6 HIV Serological Surveillance conducted in six cities, with the highest prevalence reported among PWID in Kanshat at 95.7%. Bangladesh, Ministry of Health and Family Welfare 2011.
7 Petersen Z, Pluddemann A, van Hout MC, Dada S, Parry C, Myers B on behalf of the Secretariat to the United Nations Reference Group on Injecting Drug Use and HIV (2012) The prevalence of HIV among people who inject drugs and availability of prevention and treatment services: findings from 21 countries. A brief report. Parow: South African Medical Research Council.
8 HIV/AIDS Asia Regional Programme (2012) Cambodia Progress Updates. link Accessed 19 June 2012.
9 Aceijas C et al. (2006) Estimates of injecting drug users at the national and local level in developing and transitional countries, and gender and age distribution. Sexually Transmitted Infections 82: 10-17.
10 Cook C and Kanaef N (2008) Global State of Harm Reduction 2008: Mapping the Response to Drug-Related HIV and Hepatitis C Epidemics. London: IHRA.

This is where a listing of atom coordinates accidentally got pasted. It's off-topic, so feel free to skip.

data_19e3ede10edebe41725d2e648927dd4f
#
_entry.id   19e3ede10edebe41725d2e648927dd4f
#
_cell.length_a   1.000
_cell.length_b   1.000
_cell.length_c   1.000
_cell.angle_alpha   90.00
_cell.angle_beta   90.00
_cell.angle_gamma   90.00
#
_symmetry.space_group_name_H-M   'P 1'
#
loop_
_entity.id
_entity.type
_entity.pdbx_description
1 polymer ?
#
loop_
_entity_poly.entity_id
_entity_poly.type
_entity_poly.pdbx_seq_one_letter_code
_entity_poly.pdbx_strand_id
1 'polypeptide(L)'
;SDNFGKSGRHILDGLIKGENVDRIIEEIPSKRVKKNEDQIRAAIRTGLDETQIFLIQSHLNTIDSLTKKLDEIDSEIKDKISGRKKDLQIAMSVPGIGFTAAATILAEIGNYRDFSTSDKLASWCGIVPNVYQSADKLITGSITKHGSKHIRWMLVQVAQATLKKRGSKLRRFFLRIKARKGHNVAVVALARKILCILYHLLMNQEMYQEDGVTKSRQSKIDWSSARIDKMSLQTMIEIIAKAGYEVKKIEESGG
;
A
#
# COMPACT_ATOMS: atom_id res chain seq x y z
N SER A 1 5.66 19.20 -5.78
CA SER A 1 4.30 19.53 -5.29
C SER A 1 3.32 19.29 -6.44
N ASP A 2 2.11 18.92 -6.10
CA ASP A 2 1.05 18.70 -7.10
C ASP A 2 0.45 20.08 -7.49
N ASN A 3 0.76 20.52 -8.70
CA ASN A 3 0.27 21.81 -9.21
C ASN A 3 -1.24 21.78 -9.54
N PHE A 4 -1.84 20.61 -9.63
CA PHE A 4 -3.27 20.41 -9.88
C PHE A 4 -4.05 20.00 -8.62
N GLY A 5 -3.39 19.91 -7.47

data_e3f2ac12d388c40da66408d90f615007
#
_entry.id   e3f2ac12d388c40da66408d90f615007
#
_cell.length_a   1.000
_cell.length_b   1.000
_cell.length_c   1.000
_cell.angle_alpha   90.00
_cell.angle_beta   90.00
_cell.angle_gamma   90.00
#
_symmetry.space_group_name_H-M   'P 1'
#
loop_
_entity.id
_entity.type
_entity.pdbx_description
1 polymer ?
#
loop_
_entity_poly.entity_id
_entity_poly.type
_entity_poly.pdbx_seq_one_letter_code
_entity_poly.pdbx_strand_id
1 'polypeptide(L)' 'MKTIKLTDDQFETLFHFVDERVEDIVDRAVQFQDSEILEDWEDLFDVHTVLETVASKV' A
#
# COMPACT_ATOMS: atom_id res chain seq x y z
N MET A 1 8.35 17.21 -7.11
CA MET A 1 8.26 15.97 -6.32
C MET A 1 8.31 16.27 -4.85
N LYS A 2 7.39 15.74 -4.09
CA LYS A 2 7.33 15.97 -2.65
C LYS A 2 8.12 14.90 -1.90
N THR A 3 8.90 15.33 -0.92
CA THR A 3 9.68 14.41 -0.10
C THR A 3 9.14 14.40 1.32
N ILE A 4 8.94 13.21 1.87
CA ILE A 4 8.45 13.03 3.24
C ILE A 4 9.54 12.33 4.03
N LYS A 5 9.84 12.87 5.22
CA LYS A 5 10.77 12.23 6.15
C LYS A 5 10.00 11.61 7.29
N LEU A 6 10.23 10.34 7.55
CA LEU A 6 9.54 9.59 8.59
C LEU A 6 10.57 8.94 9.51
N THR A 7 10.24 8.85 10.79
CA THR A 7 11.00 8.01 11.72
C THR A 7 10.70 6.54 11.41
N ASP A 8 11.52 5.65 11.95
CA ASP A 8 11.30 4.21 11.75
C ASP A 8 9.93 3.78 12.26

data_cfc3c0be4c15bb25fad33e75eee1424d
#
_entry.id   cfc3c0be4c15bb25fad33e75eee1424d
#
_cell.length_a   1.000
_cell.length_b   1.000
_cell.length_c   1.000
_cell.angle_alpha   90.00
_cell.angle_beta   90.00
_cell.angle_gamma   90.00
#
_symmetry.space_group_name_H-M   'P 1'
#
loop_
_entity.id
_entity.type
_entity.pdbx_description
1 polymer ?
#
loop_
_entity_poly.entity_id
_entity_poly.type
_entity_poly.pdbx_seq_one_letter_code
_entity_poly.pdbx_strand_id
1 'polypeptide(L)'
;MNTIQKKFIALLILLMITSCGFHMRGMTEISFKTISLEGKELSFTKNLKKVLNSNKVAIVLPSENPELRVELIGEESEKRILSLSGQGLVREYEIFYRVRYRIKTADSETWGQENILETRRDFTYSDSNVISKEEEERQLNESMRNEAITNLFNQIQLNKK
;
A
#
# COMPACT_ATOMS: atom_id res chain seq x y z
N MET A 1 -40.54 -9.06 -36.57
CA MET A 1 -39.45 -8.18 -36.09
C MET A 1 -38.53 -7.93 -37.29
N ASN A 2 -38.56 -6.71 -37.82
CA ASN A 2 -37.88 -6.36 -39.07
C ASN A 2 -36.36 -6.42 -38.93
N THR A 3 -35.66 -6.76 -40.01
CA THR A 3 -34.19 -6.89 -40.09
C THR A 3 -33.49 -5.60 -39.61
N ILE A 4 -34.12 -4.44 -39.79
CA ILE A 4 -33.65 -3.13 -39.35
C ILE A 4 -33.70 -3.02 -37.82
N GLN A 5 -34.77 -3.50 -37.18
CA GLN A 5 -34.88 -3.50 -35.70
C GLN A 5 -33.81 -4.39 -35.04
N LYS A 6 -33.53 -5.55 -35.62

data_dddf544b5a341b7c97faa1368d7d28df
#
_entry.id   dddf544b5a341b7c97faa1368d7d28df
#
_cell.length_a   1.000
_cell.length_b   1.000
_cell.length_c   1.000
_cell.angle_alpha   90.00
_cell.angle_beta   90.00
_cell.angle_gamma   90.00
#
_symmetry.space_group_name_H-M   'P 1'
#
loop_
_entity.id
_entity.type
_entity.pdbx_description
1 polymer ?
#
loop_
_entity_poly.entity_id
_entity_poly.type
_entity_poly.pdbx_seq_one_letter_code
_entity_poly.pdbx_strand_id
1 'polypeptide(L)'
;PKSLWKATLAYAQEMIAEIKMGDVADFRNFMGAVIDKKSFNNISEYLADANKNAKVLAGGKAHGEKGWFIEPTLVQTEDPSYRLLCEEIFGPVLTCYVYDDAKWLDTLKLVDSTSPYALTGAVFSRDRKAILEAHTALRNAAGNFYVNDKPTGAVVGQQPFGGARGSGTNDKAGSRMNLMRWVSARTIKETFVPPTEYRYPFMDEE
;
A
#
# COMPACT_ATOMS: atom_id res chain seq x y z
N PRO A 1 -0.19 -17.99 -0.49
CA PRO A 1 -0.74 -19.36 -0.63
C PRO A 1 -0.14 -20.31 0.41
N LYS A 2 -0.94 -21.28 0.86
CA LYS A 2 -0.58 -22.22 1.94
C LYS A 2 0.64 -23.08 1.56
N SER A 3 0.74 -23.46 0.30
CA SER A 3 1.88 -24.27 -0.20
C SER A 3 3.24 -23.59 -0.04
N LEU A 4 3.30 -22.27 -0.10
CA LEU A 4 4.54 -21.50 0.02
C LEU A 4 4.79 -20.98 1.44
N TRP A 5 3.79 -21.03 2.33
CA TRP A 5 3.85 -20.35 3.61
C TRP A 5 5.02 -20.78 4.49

11 Dr. Alok Agrawal, Programme Officer, National AIDS Control Organisation (NACO), India. May 1st, 2012.
12 Estimasi Populasi Dewasarawan Terinfeksi HIV (2009) Jakarta: Kementerian Kesehatan Republik Indonesia.
13 Department of Treatment and Social Reintegration (2011) Central Registration of Drug Abusers of Macau: Annual Report 2011, www.antidrugs.gov.mo, Macau: Social Welfare Bureau
14 Personal communication with Augusto Noguiera, President of the Association for Rehabilitation of Drug Abusers of Macau (ARTM), 18 May 2012.
15 UNGASS Country Progress Report 2010: Maldives Available at link
16 Sourced from recent mapping by NCASC and HSCB (2011) –see attached to email from Elina ‘Mapping and size estimation of most-at-risk population in Nepal’, p. 21)
17 Using the Multiplier Method to Estimate the Population Size of Injecting Drug Users (IDUs) in Thailand, 2009. Presentation by Aramrattana et al at The 10th International Congress on AIDS in Asia and the Pacific 26-30 August 2011, Busan, Republic of Korea.